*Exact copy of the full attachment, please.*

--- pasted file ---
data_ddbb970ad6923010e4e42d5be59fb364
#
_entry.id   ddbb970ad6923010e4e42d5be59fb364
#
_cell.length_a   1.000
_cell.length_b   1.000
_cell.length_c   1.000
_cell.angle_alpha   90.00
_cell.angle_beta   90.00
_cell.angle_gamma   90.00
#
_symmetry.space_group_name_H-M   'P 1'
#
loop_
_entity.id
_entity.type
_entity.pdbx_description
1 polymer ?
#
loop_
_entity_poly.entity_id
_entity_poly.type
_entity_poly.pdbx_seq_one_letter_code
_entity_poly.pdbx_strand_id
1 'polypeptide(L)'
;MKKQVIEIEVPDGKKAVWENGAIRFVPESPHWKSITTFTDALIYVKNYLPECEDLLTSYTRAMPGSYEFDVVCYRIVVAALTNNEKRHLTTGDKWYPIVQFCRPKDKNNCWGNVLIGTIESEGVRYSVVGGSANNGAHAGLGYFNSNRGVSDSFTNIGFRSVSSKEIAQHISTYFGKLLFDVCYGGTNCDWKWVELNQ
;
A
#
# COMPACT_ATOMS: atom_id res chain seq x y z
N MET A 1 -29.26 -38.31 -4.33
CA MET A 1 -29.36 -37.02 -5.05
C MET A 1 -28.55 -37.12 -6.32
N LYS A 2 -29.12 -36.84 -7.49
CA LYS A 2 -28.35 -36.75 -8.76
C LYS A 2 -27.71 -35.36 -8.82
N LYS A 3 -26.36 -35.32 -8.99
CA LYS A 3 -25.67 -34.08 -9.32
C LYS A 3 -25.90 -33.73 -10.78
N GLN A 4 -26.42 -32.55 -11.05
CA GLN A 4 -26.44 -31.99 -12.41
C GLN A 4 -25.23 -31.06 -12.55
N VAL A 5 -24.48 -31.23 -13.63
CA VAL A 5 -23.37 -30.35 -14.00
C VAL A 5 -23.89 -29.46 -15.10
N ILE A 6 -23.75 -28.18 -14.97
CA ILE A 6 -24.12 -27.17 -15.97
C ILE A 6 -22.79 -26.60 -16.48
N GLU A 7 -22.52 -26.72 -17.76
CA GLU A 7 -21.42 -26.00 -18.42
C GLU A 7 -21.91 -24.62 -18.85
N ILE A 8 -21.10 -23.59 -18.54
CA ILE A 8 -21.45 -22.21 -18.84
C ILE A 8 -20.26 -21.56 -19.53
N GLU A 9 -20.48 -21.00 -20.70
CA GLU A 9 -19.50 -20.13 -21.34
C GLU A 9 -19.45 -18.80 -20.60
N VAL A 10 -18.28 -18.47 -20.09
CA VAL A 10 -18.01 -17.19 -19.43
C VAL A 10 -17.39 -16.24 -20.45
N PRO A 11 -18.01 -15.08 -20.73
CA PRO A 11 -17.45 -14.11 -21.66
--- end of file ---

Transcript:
data_ddbb970ad6923010e4e42d5be59fb364
#
_entry.id   ddbb970ad6923010e4e42d5be59fb364
#
_cell.length_a   1.000
_cell.length_b   1.000
_cell.length_c   1.000
_cell.angle_alpha   90.00
_cell.angle_beta   90.00
_cell.angle_gamma   90.00
#
_symmetry.space_group_name_H-M   'P 1'
#
loop_
_entity.id
_entity.type
_entity.pdbx_description
1 polymer ?
#
loop_
_entity_poly.entity_id
_entity_poly.type
_entity_poly.pdbx_seq_one_letter_code
_entity_poly.pdbx_strand_id
1 'polypeptide(L)'
;MKKQVIEIEVPDGKKAVWENGAIRFVPESPHWKSITTFTDALIYVKNYLPECEDLLTSYTRAMPGSYEFDVVCYRIVVAALTNNEKRHLTTGDKWYPIVQFCRPKDKNNCWGNVLIGTIESEGVRYSVVGGSANNGAHAGLGYFNSNRGVSDSFTNIGFRSVSSKEIAQHISTYFGKLLFDVCYGGTNCDWKWVELNQ
;
A
#
# COMPACT_ATOMS: atom_id res chain seq x y z
N MET A 1 -29.26 -38.31 -4.33
CA MET A 1 -29.36 -37.02 -5.05
C MET A 1 -28.55 -37.12 -6.32
N LYS A 2 -29.12 -36.84 -7.49
CA LYS A 2 -28.35 -36.75 -8.76
C LYS A 2 -27.71 -35.36 -8.82
N LYS A 3 -26.36 -35.32 -8.99
CA LYS A 3 -25.67 -34.08 -9.32
C LYS A 3 -25.90 -33.73 -10.78
N GLN A 4 -26.42 -32.55 -11.05
CA GLN A 4 -26.44 -31.99 -12.41
C GLN A 4 -25.23 -31.06 -12.55
N VAL A 5 -24.48 -31.23 -13.63
CA VAL A 5 -23.37 -30.35 -14.00
C VAL A 5 -23.89 -29.46 -15.10
N ILE A 6 -23.75 -28.18 -14.97
CA ILE A 6 -24.12 -27.17 -15.97
C ILE A 6 -22.79 -26.60 -16.48
N GLU A 7 -22.52 -26.72 -17.76
CA GLU A 7 -21.42 -26.00 -18.42
C GLU A 7 -21.91 -24.62 -18.85
N ILE A 8 -21.10 -23.59 -18.54
CA ILE A 8 -21.45 -22.21 -18.84
C ILE A 8 -20.26 -21.56 -19.53
N GLU A 9 -20.48 -21.00 -20.70
CA GLU A 9 -19.50 -20.13 -21.34
C GLU A 9 -19.45 -18.80 -20.60
N VAL A 10 -18.28 -18.47 -20.09
CA VAL A 10 -18.01 -17.19 -19.43
C VAL A 10 -17.39 -16.24 -20.45
N PRO A 11 -18.01 -15.08 -20.73
CA PRO A 11 -17.45 -14.11 -21.66